Coking Coal Set for Further Price Increases

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According to a Mineweb article, Scotiabank economist Patricia Mohr said in her monthly analysis that coking coal is set for further rises as world steel production in March at 120.3 million tons surpassed the previous peak in March 2008 of 119.9 million tons and a 30.6% increase on just one year ago.

Spot prices rose on the back of force majeure being declared on shipments from BHP’s Hay Point in Australia and major coal mine accidents in the US and China squeezed an already tight market. Most of China’s coking coal comes from Shanxi province where following a flooding accident in which 153 miners were trapped underground the authorities are likely to further tighten safety standards in the area. Shanxi province has 55% of China’s coking coal reserves and produces 40% of its hard coking coal. The government is trying to drive through consolidation of the many small mines into larger more responsible corporations, although ironically the flooding took place at Wangialing a 6mtpy mine 50% owned by industry champion China Coal.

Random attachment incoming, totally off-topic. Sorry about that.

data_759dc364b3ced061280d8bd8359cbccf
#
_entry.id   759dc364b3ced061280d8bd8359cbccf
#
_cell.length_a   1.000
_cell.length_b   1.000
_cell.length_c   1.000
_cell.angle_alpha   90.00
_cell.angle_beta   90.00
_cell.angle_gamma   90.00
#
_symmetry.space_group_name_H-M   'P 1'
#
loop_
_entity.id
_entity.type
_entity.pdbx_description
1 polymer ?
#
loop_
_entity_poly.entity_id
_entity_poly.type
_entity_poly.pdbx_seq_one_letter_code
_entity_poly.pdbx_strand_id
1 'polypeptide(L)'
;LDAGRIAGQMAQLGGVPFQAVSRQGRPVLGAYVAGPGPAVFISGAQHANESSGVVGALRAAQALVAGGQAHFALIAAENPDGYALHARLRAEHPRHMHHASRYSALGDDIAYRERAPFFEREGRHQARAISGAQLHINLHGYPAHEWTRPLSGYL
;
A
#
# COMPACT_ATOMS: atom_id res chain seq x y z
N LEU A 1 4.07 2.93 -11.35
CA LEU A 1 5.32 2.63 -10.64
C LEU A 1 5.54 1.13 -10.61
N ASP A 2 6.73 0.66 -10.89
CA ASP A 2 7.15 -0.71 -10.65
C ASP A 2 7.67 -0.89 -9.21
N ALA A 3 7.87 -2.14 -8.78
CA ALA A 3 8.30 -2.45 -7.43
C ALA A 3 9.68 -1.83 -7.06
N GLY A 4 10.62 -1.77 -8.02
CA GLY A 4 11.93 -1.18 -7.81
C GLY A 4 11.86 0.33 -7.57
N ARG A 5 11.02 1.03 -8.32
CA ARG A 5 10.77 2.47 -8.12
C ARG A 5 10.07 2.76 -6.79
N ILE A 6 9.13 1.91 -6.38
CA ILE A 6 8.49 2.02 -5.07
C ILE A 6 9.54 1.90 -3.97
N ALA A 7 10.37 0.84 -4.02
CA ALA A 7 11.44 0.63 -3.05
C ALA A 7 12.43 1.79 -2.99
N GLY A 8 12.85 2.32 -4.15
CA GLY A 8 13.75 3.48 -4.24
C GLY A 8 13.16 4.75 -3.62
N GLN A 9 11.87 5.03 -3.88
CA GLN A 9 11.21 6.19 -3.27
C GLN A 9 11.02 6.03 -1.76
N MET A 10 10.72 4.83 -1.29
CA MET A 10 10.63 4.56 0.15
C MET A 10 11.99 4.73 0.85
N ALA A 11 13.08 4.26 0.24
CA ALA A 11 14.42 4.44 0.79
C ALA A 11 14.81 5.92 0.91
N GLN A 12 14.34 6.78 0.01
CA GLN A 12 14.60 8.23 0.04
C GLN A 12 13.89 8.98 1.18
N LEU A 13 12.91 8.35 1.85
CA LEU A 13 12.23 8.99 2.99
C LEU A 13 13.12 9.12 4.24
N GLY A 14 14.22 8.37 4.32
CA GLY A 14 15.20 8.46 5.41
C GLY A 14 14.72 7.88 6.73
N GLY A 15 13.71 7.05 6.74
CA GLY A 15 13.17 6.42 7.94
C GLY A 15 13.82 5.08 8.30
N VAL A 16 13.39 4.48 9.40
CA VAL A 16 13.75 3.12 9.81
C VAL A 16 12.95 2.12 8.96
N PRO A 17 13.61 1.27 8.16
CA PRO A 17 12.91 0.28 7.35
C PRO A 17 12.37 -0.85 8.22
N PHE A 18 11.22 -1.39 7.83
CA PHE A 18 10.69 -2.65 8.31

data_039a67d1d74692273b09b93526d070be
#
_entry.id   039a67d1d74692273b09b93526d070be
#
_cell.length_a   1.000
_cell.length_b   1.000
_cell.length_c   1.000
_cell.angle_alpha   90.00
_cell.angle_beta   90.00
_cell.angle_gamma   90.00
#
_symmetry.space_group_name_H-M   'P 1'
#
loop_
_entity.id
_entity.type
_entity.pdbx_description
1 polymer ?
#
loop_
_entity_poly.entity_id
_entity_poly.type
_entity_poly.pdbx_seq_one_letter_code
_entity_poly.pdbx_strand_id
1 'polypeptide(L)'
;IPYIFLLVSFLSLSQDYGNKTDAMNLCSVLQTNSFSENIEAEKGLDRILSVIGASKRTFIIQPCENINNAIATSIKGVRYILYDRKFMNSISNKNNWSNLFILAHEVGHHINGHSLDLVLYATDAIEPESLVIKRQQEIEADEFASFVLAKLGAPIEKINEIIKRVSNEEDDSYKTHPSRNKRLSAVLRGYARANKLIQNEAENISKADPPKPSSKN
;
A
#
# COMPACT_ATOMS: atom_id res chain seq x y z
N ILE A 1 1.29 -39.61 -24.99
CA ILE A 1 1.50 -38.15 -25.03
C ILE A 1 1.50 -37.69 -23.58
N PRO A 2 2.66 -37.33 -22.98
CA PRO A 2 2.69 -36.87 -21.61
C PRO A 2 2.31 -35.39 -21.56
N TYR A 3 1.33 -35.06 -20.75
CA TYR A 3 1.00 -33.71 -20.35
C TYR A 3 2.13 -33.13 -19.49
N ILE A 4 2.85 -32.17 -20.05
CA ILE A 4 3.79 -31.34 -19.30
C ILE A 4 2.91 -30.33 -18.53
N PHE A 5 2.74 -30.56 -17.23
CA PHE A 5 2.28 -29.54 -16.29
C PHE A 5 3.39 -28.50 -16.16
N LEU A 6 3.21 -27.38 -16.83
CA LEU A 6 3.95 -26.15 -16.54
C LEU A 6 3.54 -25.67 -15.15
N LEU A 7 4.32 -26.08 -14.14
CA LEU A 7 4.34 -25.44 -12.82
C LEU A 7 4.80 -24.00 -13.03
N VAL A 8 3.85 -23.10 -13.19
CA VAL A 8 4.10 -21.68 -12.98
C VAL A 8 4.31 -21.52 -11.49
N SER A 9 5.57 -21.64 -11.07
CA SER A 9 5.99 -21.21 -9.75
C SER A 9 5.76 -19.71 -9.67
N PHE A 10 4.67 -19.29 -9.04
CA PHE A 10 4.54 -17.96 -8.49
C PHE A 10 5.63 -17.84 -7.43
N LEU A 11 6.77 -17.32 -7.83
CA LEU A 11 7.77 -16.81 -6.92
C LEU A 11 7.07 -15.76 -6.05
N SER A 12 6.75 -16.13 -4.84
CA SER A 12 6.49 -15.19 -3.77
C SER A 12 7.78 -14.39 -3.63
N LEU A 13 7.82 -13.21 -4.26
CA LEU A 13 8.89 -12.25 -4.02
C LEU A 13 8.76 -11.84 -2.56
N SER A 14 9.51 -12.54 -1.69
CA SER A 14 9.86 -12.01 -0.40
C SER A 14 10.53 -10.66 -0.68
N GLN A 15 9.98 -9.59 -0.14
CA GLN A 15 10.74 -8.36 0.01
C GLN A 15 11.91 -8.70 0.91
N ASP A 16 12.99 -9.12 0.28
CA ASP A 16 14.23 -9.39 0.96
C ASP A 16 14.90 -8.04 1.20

China’s crude steel production remained strong this quarter up 26% year on year to 103 mt in Jan-Feb 2010 accounting for 47% of global steel output. China continued to be a significant net coking coal importer this year from being the world’s largest coke exporter in 2008, importing 7.33 million tons in Jan-Feb 2010 against exporting 13 million tons in 2008 according to an HSBC quarterly report to investors.

Meanwhile as demand remains strong and supply remains tight, BHP has moved a significant portion of its hard coking coal contracts to short term market based pricing for 2010. Q2 prices in Europe, China, India and Japan have been set at about US$200 per ton, a 55% increase over last year. HSBC is expecting prices to rise further in Q3/Q4, by 25% to US$250 per ton. As Shanghai coking coal prices rose 13% to RMB 1520 per ton (US$233/mt) from mid March, domestic prices are likely to rise further to match imported price levels. With China (and the rest of Asia and Europe) paying top dollar for both iron ore and coking coal they are unlikely to feature as major suppliers to the US market where mills are either vertically integrated with their own ore reserves, or benefit from long term price supply agreements, or are scrap based mini mills. Eventually global prices will feed through to the US market but for this year the US producers are on the right side of the cost curve.

–Stuart Burns

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